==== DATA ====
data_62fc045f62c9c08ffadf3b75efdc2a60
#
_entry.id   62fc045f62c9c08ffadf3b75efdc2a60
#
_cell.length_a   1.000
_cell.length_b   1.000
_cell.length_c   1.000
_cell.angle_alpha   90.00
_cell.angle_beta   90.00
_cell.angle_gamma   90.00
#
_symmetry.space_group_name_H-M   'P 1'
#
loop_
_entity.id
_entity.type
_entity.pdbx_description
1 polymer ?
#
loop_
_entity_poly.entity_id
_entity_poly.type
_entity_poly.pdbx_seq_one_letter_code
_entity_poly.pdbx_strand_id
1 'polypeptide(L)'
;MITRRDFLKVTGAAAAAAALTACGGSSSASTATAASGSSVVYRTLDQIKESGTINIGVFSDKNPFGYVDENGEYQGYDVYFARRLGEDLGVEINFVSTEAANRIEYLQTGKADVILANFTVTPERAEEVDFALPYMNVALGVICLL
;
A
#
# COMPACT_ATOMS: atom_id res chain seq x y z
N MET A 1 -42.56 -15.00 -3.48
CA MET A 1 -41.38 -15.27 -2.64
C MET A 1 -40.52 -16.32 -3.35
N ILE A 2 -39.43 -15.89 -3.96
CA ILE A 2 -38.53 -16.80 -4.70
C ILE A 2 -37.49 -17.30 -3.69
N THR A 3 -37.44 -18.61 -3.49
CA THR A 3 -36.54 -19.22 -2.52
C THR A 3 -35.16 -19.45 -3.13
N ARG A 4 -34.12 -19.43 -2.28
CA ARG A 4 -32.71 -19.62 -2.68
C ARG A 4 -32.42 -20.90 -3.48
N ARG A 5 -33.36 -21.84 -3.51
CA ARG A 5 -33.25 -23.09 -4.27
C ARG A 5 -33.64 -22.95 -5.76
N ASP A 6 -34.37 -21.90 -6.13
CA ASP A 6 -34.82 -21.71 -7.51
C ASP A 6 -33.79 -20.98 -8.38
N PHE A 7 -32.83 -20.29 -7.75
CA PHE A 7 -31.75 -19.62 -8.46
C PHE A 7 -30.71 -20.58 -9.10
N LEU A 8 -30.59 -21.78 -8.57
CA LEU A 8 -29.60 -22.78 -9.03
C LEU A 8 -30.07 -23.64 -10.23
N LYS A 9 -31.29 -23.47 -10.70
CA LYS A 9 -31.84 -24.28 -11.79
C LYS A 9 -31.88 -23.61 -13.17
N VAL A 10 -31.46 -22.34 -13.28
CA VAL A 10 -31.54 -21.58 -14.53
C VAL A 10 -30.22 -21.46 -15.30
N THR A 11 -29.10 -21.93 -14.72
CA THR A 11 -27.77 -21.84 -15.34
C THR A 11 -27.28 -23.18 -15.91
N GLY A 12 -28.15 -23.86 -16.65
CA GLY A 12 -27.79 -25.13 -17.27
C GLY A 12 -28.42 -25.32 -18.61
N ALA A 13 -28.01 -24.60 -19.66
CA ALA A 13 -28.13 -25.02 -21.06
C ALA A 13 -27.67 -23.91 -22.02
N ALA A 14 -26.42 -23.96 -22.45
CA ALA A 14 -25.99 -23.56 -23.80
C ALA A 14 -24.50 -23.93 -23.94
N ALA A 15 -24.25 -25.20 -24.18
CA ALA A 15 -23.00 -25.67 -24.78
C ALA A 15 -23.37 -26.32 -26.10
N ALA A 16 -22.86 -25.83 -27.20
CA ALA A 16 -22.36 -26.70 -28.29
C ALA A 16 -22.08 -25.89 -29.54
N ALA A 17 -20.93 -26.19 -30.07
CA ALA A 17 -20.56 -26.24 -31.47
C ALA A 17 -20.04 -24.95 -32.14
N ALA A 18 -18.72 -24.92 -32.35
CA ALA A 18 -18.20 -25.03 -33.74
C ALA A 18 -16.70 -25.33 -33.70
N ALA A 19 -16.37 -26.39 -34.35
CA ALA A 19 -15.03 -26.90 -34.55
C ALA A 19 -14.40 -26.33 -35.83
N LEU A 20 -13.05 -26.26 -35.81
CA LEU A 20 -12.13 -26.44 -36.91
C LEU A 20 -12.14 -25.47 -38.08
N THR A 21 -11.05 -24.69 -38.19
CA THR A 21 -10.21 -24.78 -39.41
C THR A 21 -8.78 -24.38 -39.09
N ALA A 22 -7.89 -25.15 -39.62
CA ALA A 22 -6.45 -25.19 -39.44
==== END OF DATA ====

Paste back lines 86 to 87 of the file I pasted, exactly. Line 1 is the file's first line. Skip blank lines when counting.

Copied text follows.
CA ALA A 19 -15.03 -26.90 -34.55
C ALA A 19 -14.40 -26.33 -35.83